MS41-05 - Shaping Drug Process Development with Crystal Structure Databases

Sophie Janbon (AstraZeneca)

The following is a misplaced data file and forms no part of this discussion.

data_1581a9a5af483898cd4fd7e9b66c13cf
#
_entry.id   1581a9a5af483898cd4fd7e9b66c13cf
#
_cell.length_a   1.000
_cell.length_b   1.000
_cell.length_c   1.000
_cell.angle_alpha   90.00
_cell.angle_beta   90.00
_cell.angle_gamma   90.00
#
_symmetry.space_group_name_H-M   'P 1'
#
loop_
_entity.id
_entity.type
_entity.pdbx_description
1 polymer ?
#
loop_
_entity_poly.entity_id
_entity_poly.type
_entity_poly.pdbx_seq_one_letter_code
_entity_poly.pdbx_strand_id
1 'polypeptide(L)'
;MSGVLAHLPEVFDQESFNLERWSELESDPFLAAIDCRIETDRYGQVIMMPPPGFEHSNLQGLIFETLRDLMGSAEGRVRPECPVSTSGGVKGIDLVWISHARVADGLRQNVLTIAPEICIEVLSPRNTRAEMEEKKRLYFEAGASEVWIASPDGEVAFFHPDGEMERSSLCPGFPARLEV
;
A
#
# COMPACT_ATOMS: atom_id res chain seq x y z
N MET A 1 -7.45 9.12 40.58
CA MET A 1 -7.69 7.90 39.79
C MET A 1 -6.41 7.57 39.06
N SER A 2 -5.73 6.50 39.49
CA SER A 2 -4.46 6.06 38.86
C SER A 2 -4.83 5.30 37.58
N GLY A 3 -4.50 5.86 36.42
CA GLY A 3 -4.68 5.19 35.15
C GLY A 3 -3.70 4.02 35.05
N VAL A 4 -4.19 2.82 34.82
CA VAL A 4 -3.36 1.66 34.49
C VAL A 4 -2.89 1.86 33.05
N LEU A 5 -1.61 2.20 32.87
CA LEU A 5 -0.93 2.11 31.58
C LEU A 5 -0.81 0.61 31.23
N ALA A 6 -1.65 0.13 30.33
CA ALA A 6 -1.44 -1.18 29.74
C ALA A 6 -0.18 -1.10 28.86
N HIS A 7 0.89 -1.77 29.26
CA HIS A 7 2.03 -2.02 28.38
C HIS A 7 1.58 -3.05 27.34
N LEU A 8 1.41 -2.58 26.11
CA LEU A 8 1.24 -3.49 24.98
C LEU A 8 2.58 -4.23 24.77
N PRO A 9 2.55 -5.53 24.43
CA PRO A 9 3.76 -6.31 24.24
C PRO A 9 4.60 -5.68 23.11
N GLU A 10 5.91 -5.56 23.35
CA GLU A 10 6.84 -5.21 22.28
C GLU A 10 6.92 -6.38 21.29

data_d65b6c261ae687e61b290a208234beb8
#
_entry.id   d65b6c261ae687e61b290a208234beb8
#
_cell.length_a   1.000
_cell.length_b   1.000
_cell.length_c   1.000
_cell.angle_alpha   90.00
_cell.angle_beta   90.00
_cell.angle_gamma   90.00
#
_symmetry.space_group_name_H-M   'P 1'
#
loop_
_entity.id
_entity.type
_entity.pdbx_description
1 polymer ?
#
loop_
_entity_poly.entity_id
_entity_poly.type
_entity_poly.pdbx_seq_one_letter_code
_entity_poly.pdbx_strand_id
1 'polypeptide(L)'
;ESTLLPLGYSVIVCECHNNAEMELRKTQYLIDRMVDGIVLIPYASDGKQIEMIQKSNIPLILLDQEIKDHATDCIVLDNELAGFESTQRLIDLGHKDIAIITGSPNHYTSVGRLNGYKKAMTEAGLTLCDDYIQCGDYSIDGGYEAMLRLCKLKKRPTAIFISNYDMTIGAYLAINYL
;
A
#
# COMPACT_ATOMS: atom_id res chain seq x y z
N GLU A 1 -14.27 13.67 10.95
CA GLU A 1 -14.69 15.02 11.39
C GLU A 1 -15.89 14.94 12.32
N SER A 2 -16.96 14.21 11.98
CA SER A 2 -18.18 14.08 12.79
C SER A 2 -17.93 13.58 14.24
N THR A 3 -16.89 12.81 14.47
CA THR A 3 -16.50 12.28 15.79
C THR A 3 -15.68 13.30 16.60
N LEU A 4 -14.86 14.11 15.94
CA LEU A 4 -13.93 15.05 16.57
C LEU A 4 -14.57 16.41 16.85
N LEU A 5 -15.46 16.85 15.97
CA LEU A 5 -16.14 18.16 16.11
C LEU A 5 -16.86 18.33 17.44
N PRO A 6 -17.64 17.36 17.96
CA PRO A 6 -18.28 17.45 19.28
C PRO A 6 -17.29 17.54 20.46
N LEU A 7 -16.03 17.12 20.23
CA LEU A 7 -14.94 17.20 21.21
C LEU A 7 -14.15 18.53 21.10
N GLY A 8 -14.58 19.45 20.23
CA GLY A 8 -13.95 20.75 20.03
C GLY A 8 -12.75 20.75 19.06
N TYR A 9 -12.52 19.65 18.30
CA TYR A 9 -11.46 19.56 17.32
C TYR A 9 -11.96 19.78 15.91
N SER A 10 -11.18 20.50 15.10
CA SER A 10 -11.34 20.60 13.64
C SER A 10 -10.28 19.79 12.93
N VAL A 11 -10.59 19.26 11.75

Crystal structures are invaluable to the pharmaceutical industry. During early stages in the development of an active pharmaceutical ingredient (API), they are used to determine what molecular features are required for efficient protein binding. In late stage development, they are used to de-risk issues; often seen with API stability and processability. Applying predictive approaches to API crystal structures can reduce the time to market by guiding experimental work. Approaches based on energy calculation, are complex in contrast to empirical approaches via crystal structures data mining.Data-mining requires a large set of data and this has been compiled and curated for more than 50 years by the Cambridge Crystallography Data Centre. The Cambridge Structural Database can then be probed to drive discovery and research. The empirical approaches become even more powerful when coupled with internal company databases, which contain chemical moieties which are more pharmaceutically relevant. This has been used with great success within our business in terms of rapid data generation and user-friendly methods, and as a result easy implementation for non-expert users.This presentation will describe how we use data mining methods into our scientific decision-making processes. Examples will be provided with an emphasis on API crystallisation process development; and will showcase the power and ease of data-mining.